Apple vs Samsung case reignited: $119.6 million owed (again)

Chris Burns - Oct 7, 2016, 1:57 pm CDT
1
Apple vs Samsung case reignited: $119.6 million owed (again)

An appeals court this week says that Apple is once again in a position to demand $119.6 million USD from Samsung for patent infringement. The original verdict was thrown out earlier this year – back in February – but in an 8-3 ruling the United States Court of Appeals for the Federal Circuit reversed that order. They went on to suggest that Samsung could be liable for even more cash, depending on whether the trial judge says that Samsung did any intentional copyright infringement.

The $119.6 million ruling is one part of two, the other case being brought to the United States Supreme Court over Samsung allegedly copying patented design work done for the iPhone. That next case will be taking place on the 11th of October, 2016.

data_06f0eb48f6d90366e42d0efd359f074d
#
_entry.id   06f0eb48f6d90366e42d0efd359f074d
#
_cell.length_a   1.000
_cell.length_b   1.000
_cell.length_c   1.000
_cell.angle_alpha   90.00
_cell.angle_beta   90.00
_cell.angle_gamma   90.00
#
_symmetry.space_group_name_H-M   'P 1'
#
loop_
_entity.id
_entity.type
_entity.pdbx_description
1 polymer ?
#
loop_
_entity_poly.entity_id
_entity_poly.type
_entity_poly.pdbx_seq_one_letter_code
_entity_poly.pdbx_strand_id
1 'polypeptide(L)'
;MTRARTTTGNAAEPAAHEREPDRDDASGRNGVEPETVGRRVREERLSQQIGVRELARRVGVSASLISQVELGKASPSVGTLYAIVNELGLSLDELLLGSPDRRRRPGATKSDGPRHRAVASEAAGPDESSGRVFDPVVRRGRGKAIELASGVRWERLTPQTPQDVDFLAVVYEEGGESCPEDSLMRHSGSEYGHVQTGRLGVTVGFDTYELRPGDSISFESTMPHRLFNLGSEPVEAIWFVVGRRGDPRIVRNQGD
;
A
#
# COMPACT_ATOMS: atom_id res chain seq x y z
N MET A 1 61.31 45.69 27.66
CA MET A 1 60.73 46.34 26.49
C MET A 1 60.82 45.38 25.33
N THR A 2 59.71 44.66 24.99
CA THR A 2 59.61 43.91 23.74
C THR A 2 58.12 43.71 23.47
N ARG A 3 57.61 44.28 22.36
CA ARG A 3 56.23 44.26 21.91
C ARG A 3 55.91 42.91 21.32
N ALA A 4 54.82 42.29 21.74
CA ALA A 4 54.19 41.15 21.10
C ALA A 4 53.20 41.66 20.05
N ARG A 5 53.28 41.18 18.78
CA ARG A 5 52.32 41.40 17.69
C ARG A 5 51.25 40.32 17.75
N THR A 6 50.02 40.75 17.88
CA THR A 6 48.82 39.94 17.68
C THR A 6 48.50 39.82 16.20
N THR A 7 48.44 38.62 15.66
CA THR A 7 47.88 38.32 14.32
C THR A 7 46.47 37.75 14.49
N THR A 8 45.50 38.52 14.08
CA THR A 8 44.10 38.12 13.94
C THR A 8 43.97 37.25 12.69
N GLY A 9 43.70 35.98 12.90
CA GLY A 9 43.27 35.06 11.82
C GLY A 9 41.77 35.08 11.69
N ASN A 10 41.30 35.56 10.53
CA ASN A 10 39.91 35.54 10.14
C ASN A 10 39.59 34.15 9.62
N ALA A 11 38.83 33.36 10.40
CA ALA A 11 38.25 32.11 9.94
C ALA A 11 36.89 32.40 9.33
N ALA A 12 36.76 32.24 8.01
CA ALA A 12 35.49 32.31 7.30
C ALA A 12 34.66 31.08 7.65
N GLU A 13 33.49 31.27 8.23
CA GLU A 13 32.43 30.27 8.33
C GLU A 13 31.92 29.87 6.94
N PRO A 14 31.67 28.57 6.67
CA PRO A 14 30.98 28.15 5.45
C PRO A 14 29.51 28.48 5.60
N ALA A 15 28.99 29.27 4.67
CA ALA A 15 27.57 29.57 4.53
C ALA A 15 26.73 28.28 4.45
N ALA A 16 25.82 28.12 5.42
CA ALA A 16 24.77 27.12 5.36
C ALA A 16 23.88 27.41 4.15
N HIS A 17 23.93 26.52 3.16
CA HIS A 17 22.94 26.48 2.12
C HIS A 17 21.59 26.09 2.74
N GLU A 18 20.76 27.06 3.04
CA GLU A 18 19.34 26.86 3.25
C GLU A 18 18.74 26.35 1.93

Today’s decision was part of the court case being judged by Appeals from the United States District Court for the Northern District of California in No. 5:12-cv-00630-LHK, Judge Lucy H. Koh.

The decision today is part of a case which included, in part, Apple’s original patent for the “slide-to-unlock” feature of the iPhone’s lockscreen. It also included a software feature which detects phone numbers in text format, and another feature along the lines of Apple’s “autocorrect”.

U.S. Patent No. 8,074,172 (“the ’172 patent”)
U.S. Patent No. 5,946,647 (“the ’647 patent”)
U.S. Patent No. 8,046,721 (“the ’721 patent”)

While an earlier judgement said that patents for these three features were not infringed, this week’s appeals court decided precisely the opposite.

According to the ruling, which can be found in full at USCourts page (in PDF format):

“We affirm and reinstate the district court judgment as to the ’647, ’721, and ’172 patents. … We thus reinstate the district court’s award of costs which the panel had vacated. We remand the willfulness issue for the district court to consider under the Supreme Court’s Halo standard in the first instance.”


Must Read Bits & Bytes